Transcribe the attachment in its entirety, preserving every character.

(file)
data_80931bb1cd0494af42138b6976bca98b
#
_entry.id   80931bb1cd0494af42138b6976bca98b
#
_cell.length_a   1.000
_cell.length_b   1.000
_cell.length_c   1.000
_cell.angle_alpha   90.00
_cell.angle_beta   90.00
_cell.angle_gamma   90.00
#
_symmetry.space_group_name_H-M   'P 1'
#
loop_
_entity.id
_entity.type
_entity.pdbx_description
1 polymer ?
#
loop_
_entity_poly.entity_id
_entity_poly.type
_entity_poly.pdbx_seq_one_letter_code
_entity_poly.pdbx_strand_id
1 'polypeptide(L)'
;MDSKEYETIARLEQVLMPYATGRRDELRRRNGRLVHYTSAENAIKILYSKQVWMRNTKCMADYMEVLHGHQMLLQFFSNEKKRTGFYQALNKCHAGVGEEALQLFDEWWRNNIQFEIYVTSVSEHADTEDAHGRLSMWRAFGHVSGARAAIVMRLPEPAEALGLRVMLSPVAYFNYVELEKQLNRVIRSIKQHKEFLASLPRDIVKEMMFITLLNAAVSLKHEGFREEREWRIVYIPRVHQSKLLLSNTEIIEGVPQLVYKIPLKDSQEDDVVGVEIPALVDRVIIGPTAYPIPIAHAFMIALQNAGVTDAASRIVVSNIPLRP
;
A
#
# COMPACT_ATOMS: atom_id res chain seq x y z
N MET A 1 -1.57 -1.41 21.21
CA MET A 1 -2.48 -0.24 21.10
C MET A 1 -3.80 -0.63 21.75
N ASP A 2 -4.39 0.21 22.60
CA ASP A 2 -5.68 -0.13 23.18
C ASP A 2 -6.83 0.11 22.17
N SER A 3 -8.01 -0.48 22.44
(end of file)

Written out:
data_80931bb1cd0494af42138b6976bca98b
#
_entry.id   80931bb1cd0494af42138b6976bca98b
#
_cell.length_a   1.000
_cell.length_b   1.000
_cell.length_c   1.000
_cell.angle_alpha   90.00
_cell.angle_beta   90.00
_cell.angle_gamma   90.00
#
_symmetry.space_group_name_H-M   'P 1'
#
loop_
_entity.id
_entity.type
_entity.pdbx_description
1 polymer ?
#
loop_
_entity_poly.entity_id
_entity_poly.type
_entity_poly.pdbx_seq_one_letter_code
_entity_poly.pdbx_strand_id
1 'polypeptide(L)'
;MDSKEYETIARLEQVLMPYATGRRDELRRRNGRLVHYTSAENAIKILYSKQVWMRNTKCMADYMEVLHGHQMLLQFFSNEKKRTGFYQALNKCHAGVGEEALQLFDEWWRNNIQFEIYVTSVSEHADTEDAHGRLSMWRAFGHVSGARAAIVMRLPEPAEALGLRVMLSPVAYFNYVELEKQLNRVIRSIKQHKEFLASLPRDIVKEMMFITLLNAAVSLKHEGFREEREWRIVYIPRVHQSKLLLSNTEIIEGVPQLVYKIPLKDSQEDDVVGVEIPALVDRVIIGPTAYPIPIAHAFMIALQNAGVTDAASRIVVSNIPLRP
;
A
#
# COMPACT_ATOMS: atom_id res chain seq x y z
N MET A 1 -1.57 -1.41 21.21
CA MET A 1 -2.48 -0.24 21.10
C MET A 1 -3.80 -0.63 21.75
N ASP A 2 -4.39 0.21 22.60
CA ASP A 2 -5.68 -0.13 23.18
C ASP A 2 -6.83 0.11 22.17
N SER A 3 -8.01 -0.48 22.44